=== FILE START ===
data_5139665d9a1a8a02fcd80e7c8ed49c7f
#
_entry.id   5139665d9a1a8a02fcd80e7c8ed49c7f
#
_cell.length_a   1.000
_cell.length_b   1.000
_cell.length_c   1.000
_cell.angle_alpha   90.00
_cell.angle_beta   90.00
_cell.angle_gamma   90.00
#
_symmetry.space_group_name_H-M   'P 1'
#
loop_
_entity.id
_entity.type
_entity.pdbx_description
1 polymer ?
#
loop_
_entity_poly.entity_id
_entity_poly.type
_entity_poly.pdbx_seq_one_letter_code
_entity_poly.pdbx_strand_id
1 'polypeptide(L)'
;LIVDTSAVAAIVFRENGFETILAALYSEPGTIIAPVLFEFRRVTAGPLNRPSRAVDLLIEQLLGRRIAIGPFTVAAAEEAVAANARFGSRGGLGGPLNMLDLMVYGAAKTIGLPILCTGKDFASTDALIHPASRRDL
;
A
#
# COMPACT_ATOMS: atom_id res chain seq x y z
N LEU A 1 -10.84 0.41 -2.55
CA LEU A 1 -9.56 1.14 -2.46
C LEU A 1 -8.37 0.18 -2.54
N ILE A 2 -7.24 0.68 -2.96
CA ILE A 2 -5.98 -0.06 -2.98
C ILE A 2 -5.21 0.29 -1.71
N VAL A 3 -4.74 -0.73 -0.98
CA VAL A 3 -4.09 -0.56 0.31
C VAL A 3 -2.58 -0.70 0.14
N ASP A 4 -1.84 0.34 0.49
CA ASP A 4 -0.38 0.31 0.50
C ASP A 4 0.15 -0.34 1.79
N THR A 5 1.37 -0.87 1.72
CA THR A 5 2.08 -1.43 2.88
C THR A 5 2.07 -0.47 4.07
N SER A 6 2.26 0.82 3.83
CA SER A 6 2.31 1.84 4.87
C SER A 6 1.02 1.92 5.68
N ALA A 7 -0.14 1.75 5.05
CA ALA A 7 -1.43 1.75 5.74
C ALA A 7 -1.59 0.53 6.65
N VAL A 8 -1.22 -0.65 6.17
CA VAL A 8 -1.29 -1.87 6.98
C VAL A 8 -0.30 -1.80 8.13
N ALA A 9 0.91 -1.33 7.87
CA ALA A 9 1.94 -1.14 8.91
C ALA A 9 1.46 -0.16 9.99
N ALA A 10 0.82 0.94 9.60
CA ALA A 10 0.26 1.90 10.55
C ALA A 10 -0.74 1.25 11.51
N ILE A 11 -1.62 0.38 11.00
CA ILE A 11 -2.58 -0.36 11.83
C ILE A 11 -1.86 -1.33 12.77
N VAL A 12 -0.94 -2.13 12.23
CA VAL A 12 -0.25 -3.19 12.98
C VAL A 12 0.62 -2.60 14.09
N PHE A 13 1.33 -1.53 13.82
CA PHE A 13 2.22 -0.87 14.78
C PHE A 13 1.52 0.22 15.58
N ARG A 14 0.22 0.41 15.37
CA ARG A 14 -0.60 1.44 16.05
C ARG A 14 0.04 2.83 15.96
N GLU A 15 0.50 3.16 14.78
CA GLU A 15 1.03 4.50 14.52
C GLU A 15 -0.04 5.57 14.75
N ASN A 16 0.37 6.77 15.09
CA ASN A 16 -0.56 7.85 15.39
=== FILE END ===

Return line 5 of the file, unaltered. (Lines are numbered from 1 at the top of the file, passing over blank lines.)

_cell.length_a   1.000